Latest Bond adventure is one of the best in the series and a fine film in its own right
By Jimmy Gillman
I can't go so far as to anoint the latest James Bond film, Skyfall, as "the greatest Bond ever," as some have called it. But it's certainly the most unusual Bond film yet produced, and it clearly deserves to be ranked among the very best the series has to offer.
Directed by Sam Mendes (Revolutionary Road) and again starring Daniel Craig as 007, Skyfall has many surprises in store for fans and first-timers, not the least of which is the reappearance of certain characters dispensed with when Craig took over the franchise in 2006 with the release of Casino Royale.
Skyfall has other tricks up its sleeve as well, including a story that makes Bond's boss, M (Judi Dench), nothing less than a co-star who shares the screen throughout the film's considerable but not too lengthy running time, making it the second longest Bond in history (can you guess which entry is the longest?).
The story in play has both M and the agency she heads, MI6, under attack following an opening action sequence that finds Bond and a fellow agent trying to intercept a stolen hard drive containing the names of British spies who have infiltrated various terrorist organizations.
The mission is a spectacular failure (with one of those aforementioned surprises thrown in), and the consequences put M on the hot seat with her superiors, led by Gareth Mallory (Ralph Fiennes), who makes it plain those in the PM's office want her to retire. But after an attempt to assassinate her fails, M and Bond go on the lam, both targeted by an unknown assailant whose identity is not even revealed until well into the film.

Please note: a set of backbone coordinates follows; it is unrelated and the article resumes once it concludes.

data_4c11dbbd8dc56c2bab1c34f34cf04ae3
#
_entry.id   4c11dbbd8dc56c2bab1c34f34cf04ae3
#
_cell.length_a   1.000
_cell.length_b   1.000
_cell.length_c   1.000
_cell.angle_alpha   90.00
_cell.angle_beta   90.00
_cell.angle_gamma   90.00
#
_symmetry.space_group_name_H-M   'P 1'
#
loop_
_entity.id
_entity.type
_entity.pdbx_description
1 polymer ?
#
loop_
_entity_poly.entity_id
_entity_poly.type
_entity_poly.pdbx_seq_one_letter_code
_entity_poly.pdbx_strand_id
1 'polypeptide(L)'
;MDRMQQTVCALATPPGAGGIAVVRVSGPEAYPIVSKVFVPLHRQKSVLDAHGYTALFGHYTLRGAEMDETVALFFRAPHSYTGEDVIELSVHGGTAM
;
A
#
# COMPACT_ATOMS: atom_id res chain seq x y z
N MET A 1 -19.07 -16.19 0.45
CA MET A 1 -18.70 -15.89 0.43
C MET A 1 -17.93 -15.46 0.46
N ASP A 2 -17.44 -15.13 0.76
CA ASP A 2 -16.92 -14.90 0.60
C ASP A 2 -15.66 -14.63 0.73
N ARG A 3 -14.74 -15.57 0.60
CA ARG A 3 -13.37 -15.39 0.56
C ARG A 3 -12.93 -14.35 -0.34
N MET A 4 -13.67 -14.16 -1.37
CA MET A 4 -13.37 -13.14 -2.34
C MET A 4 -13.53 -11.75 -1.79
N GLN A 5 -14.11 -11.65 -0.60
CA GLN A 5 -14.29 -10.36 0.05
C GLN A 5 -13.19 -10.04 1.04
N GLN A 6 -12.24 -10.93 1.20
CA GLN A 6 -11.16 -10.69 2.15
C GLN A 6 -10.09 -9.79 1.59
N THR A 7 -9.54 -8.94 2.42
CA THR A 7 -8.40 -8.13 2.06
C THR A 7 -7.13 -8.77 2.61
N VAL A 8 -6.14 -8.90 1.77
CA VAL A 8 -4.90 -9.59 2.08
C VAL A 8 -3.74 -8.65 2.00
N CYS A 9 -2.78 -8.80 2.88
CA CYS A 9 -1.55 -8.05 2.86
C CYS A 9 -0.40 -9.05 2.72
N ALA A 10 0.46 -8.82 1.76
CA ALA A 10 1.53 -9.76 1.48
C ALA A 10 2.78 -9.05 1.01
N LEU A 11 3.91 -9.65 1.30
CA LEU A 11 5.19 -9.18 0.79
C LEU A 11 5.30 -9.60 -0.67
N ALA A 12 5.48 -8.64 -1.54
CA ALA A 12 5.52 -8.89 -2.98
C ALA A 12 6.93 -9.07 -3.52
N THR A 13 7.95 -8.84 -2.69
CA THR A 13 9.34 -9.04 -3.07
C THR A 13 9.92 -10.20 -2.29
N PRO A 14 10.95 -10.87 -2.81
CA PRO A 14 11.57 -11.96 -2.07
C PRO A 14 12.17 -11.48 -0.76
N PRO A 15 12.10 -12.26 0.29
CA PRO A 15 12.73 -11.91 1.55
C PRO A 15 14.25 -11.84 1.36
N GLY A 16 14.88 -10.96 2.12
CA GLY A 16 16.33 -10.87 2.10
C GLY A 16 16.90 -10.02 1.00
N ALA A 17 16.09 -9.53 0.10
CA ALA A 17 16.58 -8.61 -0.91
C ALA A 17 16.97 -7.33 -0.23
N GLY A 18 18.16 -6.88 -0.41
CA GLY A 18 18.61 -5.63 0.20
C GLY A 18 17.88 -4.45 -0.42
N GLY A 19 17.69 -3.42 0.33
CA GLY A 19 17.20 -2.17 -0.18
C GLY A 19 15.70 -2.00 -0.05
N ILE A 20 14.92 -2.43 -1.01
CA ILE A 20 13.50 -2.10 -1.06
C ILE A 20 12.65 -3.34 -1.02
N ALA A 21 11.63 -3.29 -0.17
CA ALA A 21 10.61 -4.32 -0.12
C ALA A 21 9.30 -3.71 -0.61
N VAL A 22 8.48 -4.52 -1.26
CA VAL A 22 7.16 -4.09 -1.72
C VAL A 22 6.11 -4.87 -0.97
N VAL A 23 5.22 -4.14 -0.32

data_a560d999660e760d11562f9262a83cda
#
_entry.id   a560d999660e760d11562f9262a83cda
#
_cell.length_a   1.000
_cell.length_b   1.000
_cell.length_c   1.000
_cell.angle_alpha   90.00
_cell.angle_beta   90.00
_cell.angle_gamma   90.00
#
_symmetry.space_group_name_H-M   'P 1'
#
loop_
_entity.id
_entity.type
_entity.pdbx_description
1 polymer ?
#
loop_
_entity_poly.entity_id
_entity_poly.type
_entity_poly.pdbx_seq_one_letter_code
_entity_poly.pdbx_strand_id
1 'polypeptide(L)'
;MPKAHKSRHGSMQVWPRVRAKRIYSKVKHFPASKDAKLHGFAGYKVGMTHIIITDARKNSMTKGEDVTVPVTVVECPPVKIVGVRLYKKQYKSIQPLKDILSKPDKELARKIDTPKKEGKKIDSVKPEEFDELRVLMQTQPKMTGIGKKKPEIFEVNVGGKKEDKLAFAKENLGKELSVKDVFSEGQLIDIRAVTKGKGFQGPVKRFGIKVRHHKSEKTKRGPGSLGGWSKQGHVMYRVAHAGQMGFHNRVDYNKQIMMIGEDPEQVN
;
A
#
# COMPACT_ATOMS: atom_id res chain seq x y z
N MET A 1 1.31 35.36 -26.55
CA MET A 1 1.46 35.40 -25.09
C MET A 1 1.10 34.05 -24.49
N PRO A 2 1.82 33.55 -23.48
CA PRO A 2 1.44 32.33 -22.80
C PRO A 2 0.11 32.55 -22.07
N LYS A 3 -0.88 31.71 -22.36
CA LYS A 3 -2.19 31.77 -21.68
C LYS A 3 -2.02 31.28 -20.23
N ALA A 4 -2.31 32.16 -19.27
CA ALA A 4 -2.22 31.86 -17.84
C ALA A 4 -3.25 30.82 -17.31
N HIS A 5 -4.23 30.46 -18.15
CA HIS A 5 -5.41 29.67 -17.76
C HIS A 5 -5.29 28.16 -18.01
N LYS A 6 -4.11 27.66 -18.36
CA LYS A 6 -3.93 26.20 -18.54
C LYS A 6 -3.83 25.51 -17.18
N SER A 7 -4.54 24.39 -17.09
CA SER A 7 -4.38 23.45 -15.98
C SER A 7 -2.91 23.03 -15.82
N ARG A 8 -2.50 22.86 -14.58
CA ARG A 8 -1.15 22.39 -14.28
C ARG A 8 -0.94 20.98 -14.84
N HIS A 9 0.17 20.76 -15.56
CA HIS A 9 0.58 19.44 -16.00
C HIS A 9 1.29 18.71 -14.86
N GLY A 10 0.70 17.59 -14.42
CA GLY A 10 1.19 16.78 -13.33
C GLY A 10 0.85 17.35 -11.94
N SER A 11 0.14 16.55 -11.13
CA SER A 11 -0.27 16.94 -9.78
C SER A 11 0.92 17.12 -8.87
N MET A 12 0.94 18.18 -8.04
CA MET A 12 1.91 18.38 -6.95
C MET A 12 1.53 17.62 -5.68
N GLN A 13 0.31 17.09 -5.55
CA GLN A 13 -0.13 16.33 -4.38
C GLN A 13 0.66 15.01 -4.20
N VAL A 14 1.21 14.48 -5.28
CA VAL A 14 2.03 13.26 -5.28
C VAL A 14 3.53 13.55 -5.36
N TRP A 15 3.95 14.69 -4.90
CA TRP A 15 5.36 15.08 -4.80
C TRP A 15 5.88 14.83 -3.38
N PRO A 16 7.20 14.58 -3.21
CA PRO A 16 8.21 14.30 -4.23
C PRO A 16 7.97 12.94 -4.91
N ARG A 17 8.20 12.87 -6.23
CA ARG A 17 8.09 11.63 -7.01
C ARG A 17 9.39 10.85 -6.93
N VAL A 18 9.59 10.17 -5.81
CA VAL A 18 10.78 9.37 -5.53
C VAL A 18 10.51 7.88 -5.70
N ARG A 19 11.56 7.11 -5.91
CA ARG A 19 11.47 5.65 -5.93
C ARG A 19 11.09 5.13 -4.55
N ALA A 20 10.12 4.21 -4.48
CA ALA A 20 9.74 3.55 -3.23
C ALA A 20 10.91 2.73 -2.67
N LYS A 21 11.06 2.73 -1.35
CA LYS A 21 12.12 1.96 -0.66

Like the previous two entries, Skyfall retains the narrative depth and adult sensibilities the series had long lost before the producers undertook something of a reboot after finally acquiring the rights to the first James Bond novel and "re-launching" the franchise in 2006 following a four year hiatus. Skyfall has no plot aimed at world domination or the campy antics that had turned the vaunted secret agent into something of a cartoon character.
There's plenty of top-tier action, including a nifty, almost surreal sequence that may be the most cinematically complex of any Bond film (thanks to master cinematographer Roger Deakins), and the supporting players and production values are first-rate from beginning to end.
The two complaints I have with Skyfall involve Bond's fall from grace and expected return to prominence, which the screenplay fails to flesh-out convincingly, and the film's tendency to fall back on extended gunfire and pyrotechnics, even when such actions are at odds with the characters behind it.
The foregoing weaknesses notwithstanding, Skyfall is an outstanding James Bond installment and a fine film in its own right, well worth seeing even if you're not a fan of the series.